Security of RFID Systems
Similar to any other telecommunication and information technology system, RFID systems also face the potential risk of being spied out or manipulated. In order to better evaluate potential risks connected to the use of RFID systems, Section 8.1 will provide a closer look at common types of attack on RFID systems. After that, Section 8.2 will present cryptographic procedures for protecting systems from common attacks.

RFID systems rely on that external communication channels link the data registered by the reader to other data pools. However, security issues regarding the back-end of the RFID system are not specific to RFID (Rikcha, 2004). Due to the scope of this book, we will limit this discussion to attacks on the air interface between reader and transponder as well as to attacks on the transponder itself. We will not include attacks on background systems, such as databases. Looking at the application context in an open RFID system, we can see that it usually involves two parties with divergent interests. The system operator forms an active party and provides the infrastructure,

i.e. the reader and background system. The active party also supplies the transponder as well as administrates and utilizes the data that is associated with or stored on the transponder. This means, it controls all data registered by the RFID system and how they are used (Rikcha, 2004).

On the other hand, we have the user of the RFID system, usually a customer or system operator employee. The users form a passive party. Even though the passive party owns the transponders (e.g. a contactless ticket, an ID or the label of a recently bought product), it is not always able to influence the use of the transponders or the utilization of the registered data (Rikcha, 2004).

In a closed system, e.g. manufacturing control in a company via RFID, active and passive parties are not separate. The system operator is also the user of the system. In addition, there may be a third party, such as a hacker or competitor, trying to get unauthorised access to the data stored in the transponder or in the system or even to manipulate the data to his or her personal advantage.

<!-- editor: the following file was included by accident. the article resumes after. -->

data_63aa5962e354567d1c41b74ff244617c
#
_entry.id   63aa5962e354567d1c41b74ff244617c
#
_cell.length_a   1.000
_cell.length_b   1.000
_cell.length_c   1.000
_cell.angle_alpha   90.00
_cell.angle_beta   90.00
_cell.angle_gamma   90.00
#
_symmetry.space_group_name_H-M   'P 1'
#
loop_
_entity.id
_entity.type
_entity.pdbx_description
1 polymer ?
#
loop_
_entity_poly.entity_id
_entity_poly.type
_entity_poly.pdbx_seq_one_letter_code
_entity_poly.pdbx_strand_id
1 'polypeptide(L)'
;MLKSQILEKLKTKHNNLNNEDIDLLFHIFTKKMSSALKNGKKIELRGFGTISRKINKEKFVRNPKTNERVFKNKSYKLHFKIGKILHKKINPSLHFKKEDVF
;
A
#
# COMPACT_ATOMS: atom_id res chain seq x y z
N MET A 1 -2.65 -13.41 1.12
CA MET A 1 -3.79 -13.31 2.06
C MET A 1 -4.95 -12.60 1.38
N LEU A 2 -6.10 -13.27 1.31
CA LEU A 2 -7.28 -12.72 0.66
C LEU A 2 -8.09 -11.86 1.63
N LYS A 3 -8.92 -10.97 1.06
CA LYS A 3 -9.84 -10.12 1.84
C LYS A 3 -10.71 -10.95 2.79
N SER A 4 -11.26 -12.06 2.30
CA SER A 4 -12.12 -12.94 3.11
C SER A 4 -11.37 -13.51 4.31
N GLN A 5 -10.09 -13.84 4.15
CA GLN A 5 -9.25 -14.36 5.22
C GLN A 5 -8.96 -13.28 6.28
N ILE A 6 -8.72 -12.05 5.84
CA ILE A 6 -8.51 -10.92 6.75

The large-scale introduction of RFID systems for product labels, passports and other IDs, as well as contactless tickets confront the public at large with a new and unfamiliar technology whose functionality – and thus also limits and risks – it does not really understand. The large number of different RFID systems with a huge variety of applications substantially contributes to the corresponding confusion. As with each new technology, RFID does therefore not only meet curiosity, but also fear and rejection. Similar reactions occurred, when barcodes for product labelling, the EAN code or the US UPC , were introduced in the late 1970s.

Then, and also today, the protection of the individual’s private sphere is an important debate issue. It mainly refers to the fear that the new RFID technology could be used for the unnoticed and undesired collection of personal data, which means that the active party can spy out the private sphere. In recent years, civil rights initiatives and consumer protection organizations have tried to inform the public opinion about the potential risks related to the broad usage of RFID systems.